DeleteBucketWebsite PutBucketWebsite

Link to this function

get_object(client, bucket, key, part_number \\ nil, response_cache_control \\ nil, response_content_disposition \\ nil, response_content_encoding \\ nil, response_content_language \\ nil, response_content_type \\ nil, response_expires \\ nil, version_id \\ nil, expected_bucket_owner \\ nil, if_match \\ nil, if_modified_since \\ nil, if_none_match \\ nil, if_unmodified_since \\ nil, range \\ nil, request_payer \\ nil, sse_customer_algorithm \\ nil, sse_customer_key \\ nil, sse_customer_key_md5 \\ nil, options \\ [])

View Source

Retrieves objects from Amazon S3.

To use GET, you must have READ access to the object. If you grant READ access to the anonymous user, you can return the object without using an authorization header.

An Amazon S3 bucket has no directory hierarchy such as you would find in a typical computer file system. You can, however, create a logical hierarchy by using object key names that imply a folder structure. For example, instead of naming an object sample.jpg, you can name it photos/2006/February/sample.jpg.

To get an object from such a logical hierarchy, specify the full key name for the object in the GET operation. For a virtual hosted-style request example, if you have the object photos/2006/February/sample.jpg, specify the resource as /photos/2006/February/sample.jpg. For a path-style request example, if you have the object photos/2006/February/sample.jpg in the bucket named examplebucket, specify the resource as /examplebucket/photos/2006/February/sample.jpg. For more information about request types, see HTTP Host Header Bucket Specification.

To distribute large files to many people, you can save bandwidth costs by using BitTorrent. For more information, see Amazon S3 Torrent. For more information about returning the ACL of an object, see GetObjectAcl. If the object you are retrieving is stored in the S3 Glacier or S3 Glacier Deep Archive storage class, or S3 Intelligent-Tiering Archive or S3 Intelligent-Tiering Deep Archive tiers, before you can retrieve the object you must first restore a copy using RestoreObject. Otherwise, this action returns an InvalidObjectStateError error. For information about restoring archived objects, see Restoring Archived Objects.

Encryption request headers, like x-amz-server-side-encryption, should not be sent for GET requests if your object uses server-side encryption with CMKs stored in AWS KMS (SSE-KMS) or server-side encryption with Amazon S3–managed encryption keys (SSE-S3). If your object does use these types of keys, you’ll get an HTTP 400 BadRequest error.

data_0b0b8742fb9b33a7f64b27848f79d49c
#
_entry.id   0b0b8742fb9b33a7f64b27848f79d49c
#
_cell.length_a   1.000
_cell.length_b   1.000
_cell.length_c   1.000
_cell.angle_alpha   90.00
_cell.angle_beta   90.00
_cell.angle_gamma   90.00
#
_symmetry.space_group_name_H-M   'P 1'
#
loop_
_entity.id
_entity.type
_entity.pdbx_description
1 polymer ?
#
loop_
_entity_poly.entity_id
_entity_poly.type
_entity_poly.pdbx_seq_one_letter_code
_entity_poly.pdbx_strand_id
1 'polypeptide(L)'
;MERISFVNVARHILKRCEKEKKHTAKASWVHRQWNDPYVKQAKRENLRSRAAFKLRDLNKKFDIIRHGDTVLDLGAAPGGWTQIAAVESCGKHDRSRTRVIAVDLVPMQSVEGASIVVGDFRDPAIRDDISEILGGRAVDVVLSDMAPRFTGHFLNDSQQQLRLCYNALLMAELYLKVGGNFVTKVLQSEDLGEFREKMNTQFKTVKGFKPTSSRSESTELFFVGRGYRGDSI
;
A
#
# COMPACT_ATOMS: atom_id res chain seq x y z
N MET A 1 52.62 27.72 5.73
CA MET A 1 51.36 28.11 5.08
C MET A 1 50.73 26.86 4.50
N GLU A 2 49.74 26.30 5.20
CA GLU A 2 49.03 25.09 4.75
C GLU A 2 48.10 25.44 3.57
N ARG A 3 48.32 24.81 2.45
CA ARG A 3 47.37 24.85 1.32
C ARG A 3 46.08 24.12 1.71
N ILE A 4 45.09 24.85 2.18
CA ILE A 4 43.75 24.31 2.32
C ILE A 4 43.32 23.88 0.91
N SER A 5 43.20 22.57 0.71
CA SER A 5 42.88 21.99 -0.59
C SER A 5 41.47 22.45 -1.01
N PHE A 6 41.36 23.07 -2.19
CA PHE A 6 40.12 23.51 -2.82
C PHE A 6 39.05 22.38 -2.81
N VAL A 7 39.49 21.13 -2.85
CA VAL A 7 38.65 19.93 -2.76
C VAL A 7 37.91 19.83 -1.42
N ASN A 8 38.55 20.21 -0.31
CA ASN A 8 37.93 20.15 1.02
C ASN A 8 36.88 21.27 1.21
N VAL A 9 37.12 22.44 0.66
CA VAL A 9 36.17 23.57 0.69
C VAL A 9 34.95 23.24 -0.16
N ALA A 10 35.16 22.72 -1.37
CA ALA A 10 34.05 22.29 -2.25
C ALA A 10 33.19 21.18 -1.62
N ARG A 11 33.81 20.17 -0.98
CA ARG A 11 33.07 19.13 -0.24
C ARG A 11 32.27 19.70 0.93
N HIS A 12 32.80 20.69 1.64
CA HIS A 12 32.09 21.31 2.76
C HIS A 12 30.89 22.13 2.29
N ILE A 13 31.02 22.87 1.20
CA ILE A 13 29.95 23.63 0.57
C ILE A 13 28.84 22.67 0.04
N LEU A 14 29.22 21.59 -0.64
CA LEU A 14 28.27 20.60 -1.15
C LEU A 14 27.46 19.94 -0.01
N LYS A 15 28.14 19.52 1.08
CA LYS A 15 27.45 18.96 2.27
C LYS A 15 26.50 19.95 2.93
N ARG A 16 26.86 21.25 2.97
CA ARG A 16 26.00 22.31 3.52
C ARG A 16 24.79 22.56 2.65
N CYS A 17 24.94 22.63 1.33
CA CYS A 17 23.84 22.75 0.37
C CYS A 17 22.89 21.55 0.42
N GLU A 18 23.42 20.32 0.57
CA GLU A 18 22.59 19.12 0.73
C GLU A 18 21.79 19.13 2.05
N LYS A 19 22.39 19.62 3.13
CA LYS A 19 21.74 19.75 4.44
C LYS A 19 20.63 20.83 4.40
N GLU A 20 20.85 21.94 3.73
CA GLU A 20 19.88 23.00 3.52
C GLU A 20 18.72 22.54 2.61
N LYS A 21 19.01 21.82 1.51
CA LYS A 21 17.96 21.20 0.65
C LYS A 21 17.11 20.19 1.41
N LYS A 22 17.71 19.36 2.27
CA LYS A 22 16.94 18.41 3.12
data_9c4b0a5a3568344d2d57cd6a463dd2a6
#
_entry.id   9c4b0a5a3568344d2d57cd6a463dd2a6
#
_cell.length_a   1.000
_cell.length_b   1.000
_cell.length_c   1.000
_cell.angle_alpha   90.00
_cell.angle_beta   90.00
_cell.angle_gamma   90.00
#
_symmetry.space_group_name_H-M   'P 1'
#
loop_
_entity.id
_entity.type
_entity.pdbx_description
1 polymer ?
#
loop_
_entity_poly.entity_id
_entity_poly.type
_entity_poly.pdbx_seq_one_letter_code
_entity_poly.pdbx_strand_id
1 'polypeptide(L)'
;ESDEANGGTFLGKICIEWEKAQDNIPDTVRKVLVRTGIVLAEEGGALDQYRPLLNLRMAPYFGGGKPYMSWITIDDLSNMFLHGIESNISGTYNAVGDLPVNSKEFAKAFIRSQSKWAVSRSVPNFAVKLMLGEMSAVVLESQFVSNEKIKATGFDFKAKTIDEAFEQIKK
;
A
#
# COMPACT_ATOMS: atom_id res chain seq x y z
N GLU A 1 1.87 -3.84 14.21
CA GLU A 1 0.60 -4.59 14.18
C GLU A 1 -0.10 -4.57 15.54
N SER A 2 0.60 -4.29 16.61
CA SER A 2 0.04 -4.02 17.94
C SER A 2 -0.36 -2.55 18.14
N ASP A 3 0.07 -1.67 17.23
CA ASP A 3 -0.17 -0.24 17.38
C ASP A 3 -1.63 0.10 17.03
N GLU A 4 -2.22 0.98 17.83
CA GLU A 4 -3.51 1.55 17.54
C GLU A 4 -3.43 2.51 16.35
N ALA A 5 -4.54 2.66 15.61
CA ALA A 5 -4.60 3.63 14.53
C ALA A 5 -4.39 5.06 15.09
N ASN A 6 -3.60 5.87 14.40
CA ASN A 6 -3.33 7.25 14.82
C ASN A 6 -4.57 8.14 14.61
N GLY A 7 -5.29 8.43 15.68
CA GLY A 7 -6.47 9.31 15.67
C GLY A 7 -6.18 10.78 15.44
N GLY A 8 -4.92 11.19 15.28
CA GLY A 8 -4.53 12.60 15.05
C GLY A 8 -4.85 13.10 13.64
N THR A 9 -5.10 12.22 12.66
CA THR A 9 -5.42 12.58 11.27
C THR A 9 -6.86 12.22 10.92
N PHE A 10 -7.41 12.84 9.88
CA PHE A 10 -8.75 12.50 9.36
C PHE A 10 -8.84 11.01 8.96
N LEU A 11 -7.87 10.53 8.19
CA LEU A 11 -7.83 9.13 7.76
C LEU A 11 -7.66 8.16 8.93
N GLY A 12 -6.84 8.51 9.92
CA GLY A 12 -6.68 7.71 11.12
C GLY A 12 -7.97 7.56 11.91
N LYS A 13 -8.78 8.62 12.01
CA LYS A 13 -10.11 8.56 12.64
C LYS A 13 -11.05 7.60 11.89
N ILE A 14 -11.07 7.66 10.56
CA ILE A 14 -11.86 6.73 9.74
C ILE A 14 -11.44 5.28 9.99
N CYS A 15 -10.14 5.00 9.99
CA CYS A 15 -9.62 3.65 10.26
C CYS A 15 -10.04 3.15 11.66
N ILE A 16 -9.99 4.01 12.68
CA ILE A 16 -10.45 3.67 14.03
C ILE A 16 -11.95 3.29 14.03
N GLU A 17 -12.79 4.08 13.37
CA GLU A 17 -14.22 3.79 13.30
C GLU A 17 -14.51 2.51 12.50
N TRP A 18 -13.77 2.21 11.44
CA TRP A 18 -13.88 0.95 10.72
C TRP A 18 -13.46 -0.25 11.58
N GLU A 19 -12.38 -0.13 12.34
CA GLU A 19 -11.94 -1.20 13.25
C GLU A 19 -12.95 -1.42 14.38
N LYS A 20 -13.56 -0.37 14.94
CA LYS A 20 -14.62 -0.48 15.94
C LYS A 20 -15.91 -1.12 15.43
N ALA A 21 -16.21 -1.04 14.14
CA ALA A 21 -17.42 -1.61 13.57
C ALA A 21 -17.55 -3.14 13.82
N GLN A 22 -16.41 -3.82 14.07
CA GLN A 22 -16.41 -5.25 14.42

If you encrypt an object by using server-side encryption with customer-provided encryption keys (SSE-C) when you store the object in Amazon S3, then when you GET the object, you must use the following headers:

  • x-amz-server-side-encryption-customer-algorithm

  • x-amz-server-side-encryption-customer-key

  • x-amz-server-side-encryption-customer-key-MD5

For more information about SSE-C, see Server-Side Encryption (Using Customer-Provided Encryption Keys).

Assuming you have permission to read object tags (permission for the s3:GetObjectVersionTagging action), the response also returns the x-amz-tagging-count header that provides the count of number of tags associated with the object. You can use GetObjectTagging to retrieve the tag set associated with an object.

Permissions

You need the s3:GetObject permission for this operation. For more information, see Specifying Permissions in a Policy. If the object you request does not exist, the error Amazon S3 returns depends on whether you also have the s3:ListBucket permission.

  • If you have the s3:ListBucket permission on the bucket, Amazon S3 will return an HTTP status code 404 ("no such key") error.

  • If you don’t have the s3:ListBucket permission, Amazon S3 will return an HTTP status code 403 ("access denied") error.

Versioning